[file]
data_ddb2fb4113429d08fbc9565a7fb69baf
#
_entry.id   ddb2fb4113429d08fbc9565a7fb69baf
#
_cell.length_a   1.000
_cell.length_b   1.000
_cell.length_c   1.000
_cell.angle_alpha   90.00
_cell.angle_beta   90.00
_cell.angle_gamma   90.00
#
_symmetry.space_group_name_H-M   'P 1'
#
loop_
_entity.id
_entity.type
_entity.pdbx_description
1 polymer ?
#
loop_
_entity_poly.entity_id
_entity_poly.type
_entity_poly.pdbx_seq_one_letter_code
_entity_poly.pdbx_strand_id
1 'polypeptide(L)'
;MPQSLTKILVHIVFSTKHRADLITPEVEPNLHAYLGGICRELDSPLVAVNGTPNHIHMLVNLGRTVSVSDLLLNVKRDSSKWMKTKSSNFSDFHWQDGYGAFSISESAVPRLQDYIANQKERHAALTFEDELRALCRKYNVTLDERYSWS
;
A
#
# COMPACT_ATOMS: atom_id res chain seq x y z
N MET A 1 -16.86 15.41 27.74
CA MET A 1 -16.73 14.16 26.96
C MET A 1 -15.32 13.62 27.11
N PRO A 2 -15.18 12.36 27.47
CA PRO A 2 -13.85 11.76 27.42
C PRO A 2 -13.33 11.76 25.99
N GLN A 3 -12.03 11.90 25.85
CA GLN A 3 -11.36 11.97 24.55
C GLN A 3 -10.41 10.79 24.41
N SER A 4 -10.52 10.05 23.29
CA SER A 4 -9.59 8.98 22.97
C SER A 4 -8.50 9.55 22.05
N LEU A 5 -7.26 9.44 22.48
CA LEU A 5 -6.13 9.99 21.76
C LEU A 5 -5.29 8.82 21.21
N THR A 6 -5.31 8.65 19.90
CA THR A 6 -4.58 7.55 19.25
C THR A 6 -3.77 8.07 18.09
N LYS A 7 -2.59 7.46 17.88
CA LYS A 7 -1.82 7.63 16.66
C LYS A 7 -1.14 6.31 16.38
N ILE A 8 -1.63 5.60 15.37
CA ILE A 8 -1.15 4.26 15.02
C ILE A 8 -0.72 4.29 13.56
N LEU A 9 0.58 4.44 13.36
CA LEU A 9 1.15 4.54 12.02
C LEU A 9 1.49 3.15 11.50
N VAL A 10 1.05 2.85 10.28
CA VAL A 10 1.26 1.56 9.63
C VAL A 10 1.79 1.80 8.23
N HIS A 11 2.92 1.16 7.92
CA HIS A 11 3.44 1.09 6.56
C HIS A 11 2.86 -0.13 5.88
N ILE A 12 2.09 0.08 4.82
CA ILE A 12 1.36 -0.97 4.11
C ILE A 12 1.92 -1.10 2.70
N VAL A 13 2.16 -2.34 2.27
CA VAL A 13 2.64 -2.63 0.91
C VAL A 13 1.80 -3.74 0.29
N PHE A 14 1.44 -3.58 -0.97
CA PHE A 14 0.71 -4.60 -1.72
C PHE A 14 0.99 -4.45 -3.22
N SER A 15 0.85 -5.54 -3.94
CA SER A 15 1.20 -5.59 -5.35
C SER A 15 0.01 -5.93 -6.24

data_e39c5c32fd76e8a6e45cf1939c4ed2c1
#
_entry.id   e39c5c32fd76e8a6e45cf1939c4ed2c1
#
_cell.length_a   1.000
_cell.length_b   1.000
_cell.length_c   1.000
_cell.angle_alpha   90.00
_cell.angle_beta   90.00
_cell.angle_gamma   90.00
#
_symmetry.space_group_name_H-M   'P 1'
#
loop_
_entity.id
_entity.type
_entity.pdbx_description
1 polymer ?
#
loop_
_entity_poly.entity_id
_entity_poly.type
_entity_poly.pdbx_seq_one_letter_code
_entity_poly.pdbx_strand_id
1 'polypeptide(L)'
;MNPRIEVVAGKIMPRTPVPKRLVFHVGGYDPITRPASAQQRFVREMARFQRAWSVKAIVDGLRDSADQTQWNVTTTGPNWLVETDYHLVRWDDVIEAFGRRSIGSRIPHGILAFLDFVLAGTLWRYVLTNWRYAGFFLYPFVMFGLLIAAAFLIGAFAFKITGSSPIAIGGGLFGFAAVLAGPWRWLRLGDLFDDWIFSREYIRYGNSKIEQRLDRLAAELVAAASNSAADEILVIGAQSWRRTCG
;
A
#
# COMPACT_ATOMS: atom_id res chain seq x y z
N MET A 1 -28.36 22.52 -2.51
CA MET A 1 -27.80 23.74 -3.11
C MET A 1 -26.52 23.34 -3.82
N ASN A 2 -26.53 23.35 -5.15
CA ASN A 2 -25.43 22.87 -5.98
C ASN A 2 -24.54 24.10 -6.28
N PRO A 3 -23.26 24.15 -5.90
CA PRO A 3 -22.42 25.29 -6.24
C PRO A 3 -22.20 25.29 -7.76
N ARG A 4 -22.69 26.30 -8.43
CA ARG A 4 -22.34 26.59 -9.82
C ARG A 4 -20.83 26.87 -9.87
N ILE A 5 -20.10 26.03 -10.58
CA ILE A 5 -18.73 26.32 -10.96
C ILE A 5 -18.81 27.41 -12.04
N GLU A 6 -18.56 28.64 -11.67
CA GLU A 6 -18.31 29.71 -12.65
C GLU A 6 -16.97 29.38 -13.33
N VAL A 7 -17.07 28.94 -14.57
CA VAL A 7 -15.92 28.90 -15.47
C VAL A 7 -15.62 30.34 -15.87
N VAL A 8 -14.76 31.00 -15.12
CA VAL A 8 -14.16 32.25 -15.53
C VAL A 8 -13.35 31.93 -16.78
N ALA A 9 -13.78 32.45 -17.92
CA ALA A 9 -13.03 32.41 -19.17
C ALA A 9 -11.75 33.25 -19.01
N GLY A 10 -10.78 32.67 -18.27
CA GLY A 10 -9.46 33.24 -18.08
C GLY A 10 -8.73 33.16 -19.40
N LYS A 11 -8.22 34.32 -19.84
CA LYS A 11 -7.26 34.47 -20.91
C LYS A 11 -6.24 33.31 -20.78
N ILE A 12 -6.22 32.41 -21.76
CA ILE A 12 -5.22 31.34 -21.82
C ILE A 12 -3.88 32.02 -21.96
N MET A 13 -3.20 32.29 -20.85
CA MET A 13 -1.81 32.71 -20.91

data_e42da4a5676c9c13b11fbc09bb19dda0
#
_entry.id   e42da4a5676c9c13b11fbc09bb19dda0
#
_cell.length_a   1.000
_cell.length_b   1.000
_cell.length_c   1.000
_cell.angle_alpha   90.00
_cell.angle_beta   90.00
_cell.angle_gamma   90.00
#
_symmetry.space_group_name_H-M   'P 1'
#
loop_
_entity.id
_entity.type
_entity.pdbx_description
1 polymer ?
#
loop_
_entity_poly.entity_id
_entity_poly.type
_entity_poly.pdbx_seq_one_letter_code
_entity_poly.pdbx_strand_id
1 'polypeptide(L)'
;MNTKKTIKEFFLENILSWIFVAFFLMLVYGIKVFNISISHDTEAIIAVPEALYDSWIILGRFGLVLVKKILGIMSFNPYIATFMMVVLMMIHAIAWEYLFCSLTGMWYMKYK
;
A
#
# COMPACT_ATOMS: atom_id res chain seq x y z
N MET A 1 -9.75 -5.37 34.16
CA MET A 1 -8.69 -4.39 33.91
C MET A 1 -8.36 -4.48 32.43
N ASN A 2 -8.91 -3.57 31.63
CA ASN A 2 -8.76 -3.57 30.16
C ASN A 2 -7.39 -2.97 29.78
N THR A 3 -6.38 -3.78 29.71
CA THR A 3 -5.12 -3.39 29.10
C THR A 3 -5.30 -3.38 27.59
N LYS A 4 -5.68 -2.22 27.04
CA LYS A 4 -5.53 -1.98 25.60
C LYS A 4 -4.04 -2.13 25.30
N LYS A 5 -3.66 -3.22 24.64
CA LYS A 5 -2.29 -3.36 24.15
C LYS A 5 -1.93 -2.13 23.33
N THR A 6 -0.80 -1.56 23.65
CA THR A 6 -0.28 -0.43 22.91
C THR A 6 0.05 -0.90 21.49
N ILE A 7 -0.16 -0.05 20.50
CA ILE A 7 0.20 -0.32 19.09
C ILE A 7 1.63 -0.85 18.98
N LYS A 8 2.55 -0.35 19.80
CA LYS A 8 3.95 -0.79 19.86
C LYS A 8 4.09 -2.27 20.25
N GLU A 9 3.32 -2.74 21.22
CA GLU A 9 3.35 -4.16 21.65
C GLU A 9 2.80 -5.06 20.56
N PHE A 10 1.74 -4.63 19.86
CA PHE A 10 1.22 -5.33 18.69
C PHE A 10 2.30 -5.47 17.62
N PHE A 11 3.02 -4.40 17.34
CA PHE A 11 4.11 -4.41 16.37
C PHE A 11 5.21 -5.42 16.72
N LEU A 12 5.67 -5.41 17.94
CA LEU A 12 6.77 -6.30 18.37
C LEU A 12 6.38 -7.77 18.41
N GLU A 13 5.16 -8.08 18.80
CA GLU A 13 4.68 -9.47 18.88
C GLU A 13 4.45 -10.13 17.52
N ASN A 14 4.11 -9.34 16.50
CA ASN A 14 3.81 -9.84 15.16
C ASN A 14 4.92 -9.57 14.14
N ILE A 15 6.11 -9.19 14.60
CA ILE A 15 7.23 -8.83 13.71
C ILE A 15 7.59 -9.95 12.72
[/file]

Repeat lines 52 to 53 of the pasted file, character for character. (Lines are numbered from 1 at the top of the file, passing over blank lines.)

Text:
N ILE A 8 -1.63 5.60 15.37
CA ILE A 8 -1.15 4.26 15.02